How we change what others think, feel, believe and do
There is a particular style of language that is commonly used in resumes/CVs and which it is usually important to follow.
Avoid using 'I' and other personal pronouns, making it seem as if your resume/CV is being written by somebody else. This an odd convention as it is clear that you are writing it but you may be penalized for not following this. A simple rule for doing this is just to omit them where they would normally be used.
Incorrect: I managed a team of ten people to reduce our business costs.
Correct: Managed a team of ten people to reduce business costs.
At first reading, most resume/CVs have around 20 seconds to stand out. Anything that is not immediately clear will be ignored.
Every word should count. Spend time reviewing and revising, including coming back to it across several days to see if you can prune it more. Give it to others also to check that anyone can read and understand it.
Jargon may be needed for technical jobs, for example in listing experience in software systems. Keep such words to appropriate sections only. Be very careful with jargon and avoid trying to impress with big words. Remember that the first person to filter out the majority of applications may not understand the jargon.
Be careful to ensure accurate grammar. Nothing puts a recruiter off faster than weak language ability.
Be consistent throughout the document, keeping a consistent style, including use of fonts, words and layout.
Using key words are important when the applications will first be filtered through an automatic system, but beware of over-doing these. Remember that the people reading your resume/CV will see endless 'key words' such as 'successful' and 'on time, on budget'.
Indicators of problem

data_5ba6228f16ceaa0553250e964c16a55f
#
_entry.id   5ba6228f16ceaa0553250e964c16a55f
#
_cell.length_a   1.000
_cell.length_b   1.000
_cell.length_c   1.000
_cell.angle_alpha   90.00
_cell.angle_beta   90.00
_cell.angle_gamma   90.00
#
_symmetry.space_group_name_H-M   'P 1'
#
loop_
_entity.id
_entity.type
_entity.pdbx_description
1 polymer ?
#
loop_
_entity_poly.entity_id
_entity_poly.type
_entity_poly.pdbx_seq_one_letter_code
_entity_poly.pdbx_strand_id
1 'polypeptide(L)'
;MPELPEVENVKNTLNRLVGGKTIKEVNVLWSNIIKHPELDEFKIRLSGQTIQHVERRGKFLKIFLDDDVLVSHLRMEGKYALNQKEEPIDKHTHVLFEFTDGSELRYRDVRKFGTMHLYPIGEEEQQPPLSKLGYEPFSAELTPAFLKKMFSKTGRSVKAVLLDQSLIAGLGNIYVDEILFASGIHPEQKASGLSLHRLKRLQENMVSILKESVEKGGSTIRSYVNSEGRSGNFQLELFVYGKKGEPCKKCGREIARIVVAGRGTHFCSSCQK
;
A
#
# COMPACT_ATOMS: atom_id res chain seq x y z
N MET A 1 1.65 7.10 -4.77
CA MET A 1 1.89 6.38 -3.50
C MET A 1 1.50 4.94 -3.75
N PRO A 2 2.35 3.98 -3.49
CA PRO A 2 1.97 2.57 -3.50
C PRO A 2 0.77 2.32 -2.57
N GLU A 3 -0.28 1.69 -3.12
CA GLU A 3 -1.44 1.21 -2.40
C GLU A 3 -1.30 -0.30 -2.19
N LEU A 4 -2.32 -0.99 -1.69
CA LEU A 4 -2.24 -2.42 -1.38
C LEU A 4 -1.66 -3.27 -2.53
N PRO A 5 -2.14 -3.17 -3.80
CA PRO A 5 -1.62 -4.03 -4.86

Problem words show that you have taken on significant challenges. Be careful here to indicate the problem without blaming other people. If possible, indicate how big the problem is.
Examples of problem words:
Failure, challenge, inadequate, broken, complaints, inefficient, worsening, loss, significant, frequent, critical.
Indicators of process
Process words show how you got form problem to success. These help describe your skills and tell something of the detail that helps interviewers form questions. Avoid vague words like 'worked' if you can.
Examples of process words:
Analyse, research, remove, manage, team, innovate, design, develop, plan, project.
Indicators of success
Success words indicate to the reader that you completed a task. The harder the task, the more impressive this is.
Success indicator words include:
Succeed, complete, finish, on-time, deliver, win, certify, eliminate, deploy, sold.
If you have particular skills in given technologies or methodologies, then these are critical to include as they are often used as search terms by recruiters.
Typical technical words (of which there are many) include:
C++, Python, PHP, Six Sigma, Lean, BPR, PRINCE2, MSP, MBTI, 16PF.
Qualifications and membership
Recruiters may be looking for specific qualification levels and subject. Well known universities may also be sought. Ability may be indicated by membership of professional bodies and institutes.
A few typical indicators include:
BA, M.Sc, MBA, first class, Harvard, Oxford, MCIM, FCQI, MCIPD.
A neat trick is to look at the job description and pull out words and phrases that you can reflect back to them in your application. Look for words that appear several times or seem to be critical indicators of skills needed, then change your resume/CV to include these. This may mean removing the 'key' words you use and apply those used by your prospective employer, for example changing 'sold' to 'met sales targets'.
Other key words
Other words may also be important to include, such as qualifications, names of blue-chip employers and key skills.
There are always exceptions to the rules given above thought you should consider carefully when you think it is appropriate.
Some examples where it may be appropriate to
It is very easy to inflate your resume/CV to make it look more impressive than reality. Whilst this is normal and perhaps expected, there is always a question of where polishing turns into lying.
Remember that those reading your application will be sensitive to exaggeration and may not follow up when things appear too perfect. And even if you get to interview, an over-done resume/CV may be your undoing when challenged for more detail. The recruiter may well also follow up with former employers to discover the less exciting truth.